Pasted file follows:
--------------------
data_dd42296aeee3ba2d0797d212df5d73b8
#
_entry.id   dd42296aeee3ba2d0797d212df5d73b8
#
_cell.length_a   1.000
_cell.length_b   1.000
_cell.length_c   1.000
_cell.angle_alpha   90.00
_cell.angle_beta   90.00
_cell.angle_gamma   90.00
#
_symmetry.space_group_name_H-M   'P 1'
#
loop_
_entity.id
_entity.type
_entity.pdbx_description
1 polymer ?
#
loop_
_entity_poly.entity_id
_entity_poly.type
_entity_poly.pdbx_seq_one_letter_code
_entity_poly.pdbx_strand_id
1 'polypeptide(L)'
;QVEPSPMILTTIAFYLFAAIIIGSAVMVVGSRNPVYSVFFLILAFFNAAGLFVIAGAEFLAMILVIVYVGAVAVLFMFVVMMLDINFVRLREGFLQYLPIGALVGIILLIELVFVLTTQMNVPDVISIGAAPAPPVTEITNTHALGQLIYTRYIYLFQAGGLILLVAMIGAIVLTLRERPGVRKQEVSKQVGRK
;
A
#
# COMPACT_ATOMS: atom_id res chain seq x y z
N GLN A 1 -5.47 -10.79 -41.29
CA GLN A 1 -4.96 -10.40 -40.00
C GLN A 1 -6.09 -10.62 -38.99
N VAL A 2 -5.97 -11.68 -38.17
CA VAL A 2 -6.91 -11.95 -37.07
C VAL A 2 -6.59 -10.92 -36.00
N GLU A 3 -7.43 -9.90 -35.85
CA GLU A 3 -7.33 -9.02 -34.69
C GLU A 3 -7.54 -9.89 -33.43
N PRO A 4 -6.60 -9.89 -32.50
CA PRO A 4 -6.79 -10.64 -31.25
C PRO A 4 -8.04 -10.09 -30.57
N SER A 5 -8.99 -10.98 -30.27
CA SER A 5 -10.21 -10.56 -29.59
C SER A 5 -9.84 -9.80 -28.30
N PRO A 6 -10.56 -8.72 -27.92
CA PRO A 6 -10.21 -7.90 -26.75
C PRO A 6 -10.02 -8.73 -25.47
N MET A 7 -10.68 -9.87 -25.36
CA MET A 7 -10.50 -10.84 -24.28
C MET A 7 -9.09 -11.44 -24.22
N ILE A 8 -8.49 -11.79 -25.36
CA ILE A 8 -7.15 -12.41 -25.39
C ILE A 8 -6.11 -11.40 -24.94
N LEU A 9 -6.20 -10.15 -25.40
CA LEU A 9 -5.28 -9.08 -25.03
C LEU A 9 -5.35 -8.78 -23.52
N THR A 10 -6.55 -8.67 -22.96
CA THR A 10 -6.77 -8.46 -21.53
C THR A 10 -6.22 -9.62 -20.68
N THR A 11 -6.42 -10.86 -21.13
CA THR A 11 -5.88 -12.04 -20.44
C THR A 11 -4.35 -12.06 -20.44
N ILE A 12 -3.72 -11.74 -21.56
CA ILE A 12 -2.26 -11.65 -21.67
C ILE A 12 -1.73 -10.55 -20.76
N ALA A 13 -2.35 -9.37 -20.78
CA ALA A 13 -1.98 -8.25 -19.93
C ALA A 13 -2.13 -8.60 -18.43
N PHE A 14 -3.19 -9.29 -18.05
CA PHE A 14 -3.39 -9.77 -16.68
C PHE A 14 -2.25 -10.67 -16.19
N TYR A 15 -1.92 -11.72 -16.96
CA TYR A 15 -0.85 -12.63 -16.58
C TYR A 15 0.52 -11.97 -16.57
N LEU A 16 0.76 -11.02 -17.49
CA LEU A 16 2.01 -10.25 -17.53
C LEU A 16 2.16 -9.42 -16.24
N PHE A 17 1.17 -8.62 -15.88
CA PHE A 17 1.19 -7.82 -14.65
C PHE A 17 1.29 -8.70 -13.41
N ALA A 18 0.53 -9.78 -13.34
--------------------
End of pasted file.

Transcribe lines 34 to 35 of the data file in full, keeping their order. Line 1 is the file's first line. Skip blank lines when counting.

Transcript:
N VAL A 2 -5.97 -11.68 -38.17
CA VAL A 2 -6.91 -11.95 -37.07